Two milestones to talk about today. Firstly, this is the 1’000th post on NFB. Secondly, on current averages, the total hit count for the site should comfortably breach 100’000 before the end of the year. A nice average has been achieved on a daily basis over the last few months, so I’m pretty satisfied with that.
Rather than offer thanks to everyone who helped out with all that (the girlfriend, the friends, the Twitter buddies, the casual reader, you know who you are and you know that I’m grateful), I’d like to do something a bit different with this post. I’d like to talk the time to talk about blogging and my own experience with it, in the form of a basic Q&A, with some questions asked over the last few years, other thought up by myself. So, without further ado:
Why did you start blogging/Why do you blog?
Initially, as soapbox, pure and simple. I often found myself discussing media or politics with friends and family, finding I had a lot of opinions, that I liked to put forth and argue about. After a while, I began to think I should write some of them down in a place that wasn’t just a Facebook status.
If I ever describe my work on this site, I tend to call it a “hobby”, and that’s what it really is now. I’ve spent a depressingly long amount of time unemployed over the last few years, and NFB has been a useful tool to alleviate boredom and encourage creativity.
Contrary to what some people might think, I don’t actually spend that much time on the site. I write most articles in an hour or less, maybe longer if they’re quite large or for an outside site. The number of posts I put up nosedived when I actually found a job, so NFB isn’t a gigantic part of my life, just a nice outlet for my writing addiction.
Honestly? Because it was one of the first results when I put “blog sites” into Google. I liked the look of a few other sites I saw using WordPress as well, and the sign-up process was very quick and straightforward.
Why the basic theme?
I’ve thought about changing it a few times, but ultimately I just can’t be bothered with the reformatting. None of the options I’ve considered over the years has been just what I wanted, and I’ve always thought I’d miss the simple layout of the current theme. In the end, I wanted the writing to stand out, not the way that it was presented on a screen. The basic black and white is good enough for me.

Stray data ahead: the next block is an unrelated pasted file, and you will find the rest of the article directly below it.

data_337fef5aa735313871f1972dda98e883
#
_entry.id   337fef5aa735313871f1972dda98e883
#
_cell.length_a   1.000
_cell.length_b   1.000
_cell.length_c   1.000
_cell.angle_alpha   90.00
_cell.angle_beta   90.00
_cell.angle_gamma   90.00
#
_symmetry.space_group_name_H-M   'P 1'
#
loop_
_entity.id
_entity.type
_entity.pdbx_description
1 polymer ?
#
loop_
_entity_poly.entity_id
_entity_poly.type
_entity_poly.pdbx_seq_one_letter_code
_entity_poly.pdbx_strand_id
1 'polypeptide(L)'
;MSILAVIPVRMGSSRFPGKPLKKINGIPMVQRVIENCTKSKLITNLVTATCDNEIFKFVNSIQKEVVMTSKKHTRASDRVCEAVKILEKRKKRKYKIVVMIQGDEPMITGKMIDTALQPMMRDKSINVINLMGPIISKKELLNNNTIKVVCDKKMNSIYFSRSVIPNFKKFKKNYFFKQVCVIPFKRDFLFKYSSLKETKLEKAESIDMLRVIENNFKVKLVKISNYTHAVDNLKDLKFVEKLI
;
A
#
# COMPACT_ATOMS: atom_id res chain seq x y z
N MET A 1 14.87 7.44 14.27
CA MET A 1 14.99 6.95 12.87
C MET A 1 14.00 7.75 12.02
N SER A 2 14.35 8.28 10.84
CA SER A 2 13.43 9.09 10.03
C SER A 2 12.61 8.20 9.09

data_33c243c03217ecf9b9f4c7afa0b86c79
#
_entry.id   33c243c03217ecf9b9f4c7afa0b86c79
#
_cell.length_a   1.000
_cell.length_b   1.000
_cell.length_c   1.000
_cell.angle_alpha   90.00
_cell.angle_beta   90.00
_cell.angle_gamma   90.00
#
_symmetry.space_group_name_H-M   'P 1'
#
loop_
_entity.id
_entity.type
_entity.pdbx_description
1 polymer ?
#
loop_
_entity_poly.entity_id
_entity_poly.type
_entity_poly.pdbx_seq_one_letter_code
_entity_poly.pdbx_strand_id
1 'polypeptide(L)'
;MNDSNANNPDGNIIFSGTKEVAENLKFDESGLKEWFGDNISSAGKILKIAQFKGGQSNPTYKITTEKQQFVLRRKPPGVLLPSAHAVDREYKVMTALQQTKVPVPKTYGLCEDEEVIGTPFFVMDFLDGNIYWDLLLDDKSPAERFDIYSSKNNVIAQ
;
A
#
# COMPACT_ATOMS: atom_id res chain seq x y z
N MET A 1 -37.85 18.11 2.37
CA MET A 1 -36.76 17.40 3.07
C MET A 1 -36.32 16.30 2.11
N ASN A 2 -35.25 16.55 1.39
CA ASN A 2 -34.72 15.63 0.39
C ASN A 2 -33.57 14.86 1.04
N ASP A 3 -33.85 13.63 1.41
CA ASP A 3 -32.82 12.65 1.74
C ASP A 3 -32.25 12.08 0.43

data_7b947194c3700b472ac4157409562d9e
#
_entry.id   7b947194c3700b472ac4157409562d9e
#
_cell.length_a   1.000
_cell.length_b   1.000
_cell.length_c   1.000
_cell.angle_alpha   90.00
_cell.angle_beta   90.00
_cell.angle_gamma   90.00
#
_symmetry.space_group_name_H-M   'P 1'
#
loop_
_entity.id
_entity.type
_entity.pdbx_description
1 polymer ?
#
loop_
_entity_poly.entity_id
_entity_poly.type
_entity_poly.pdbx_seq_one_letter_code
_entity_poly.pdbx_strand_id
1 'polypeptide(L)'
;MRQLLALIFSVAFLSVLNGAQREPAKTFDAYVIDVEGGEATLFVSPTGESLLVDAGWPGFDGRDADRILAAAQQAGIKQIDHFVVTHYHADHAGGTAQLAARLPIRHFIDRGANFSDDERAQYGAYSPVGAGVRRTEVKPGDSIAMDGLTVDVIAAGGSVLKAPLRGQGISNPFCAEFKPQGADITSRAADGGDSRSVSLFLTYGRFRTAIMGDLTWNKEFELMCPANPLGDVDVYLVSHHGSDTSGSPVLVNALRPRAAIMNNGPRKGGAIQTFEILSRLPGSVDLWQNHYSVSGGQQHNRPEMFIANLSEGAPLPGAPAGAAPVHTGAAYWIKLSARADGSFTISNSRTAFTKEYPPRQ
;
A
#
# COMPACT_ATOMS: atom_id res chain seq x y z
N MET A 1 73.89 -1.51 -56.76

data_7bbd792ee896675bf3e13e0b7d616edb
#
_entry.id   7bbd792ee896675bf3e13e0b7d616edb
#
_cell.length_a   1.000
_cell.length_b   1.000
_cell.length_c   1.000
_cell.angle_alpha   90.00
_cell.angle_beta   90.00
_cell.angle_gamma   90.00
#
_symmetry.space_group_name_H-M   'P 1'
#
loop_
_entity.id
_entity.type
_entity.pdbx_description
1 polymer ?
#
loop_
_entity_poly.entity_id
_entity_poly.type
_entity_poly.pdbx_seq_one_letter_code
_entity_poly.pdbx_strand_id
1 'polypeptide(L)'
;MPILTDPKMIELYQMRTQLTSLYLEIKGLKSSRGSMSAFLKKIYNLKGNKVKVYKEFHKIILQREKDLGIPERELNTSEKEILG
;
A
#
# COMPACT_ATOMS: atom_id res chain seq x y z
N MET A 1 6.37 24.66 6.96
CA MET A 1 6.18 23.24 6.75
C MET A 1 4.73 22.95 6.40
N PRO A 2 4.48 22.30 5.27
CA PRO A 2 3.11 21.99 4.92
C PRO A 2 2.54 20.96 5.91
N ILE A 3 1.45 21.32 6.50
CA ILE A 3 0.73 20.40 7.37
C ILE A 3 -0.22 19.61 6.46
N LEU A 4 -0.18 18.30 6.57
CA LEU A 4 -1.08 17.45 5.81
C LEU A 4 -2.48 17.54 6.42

What have you gotten out of it?
If you mean money, just about nothing. I got free entry to a Limerick FC match once because of a guest article I wrote for Lovely Left Foot, whom I got attached to because of this site. So, I guess I’ve made 10 Euro out of NFB.
I’m sure plenty of people start off blogs with dreams of becoming a million hit a day site or being “discovered” by some wandering publisher, but that was never something that I aspired to. I wanted an outlet and I got that, a place I could write and state opinions, challenge the opinions of others and have that work read by an audience, no matter how limited. That’s more than enough for me.
Why do you write such varied posts?
One of the only rules I made for myself when I started off this site was “Write whatever you want”. I had lots of things I wanted to talk about – military, history, politics, reviews of movies and books, random musings – and I didn’t want to limit the site to one thing or be one of those people with multiple blogs. That’s resulted in a site that can seem a bit random – Israeli geo-political strategy one day, animation reviews the next – but I wouldn’t have it any other way. I simply have more than one interest I want to talk about.
You realise you’re a terrible speller right?
Oh yes. This isn’t just from lack of competence in the art of spelling, though I’m not that great at it, but also because I’m not a good typist. I never got close to mastering that art, and have continued to type with my two index figures for years. I type fast and make constant errors, most of which I catch on subsequent read-through’s and corrections. But, things always slip through.
I will allow myself one excuse, which is the inefficiency of various spellcheckers I employ. Caught between American and British grammar, inability to recognise any error to a word not in its inbuilt dictionary to begin with, failure to spot a word misspelled into a different word, all these things happen a lot. I like to think I’ve gotten better at grammar and spelling as time has gone on, but I still find myself re-editing past posts at a constant rate.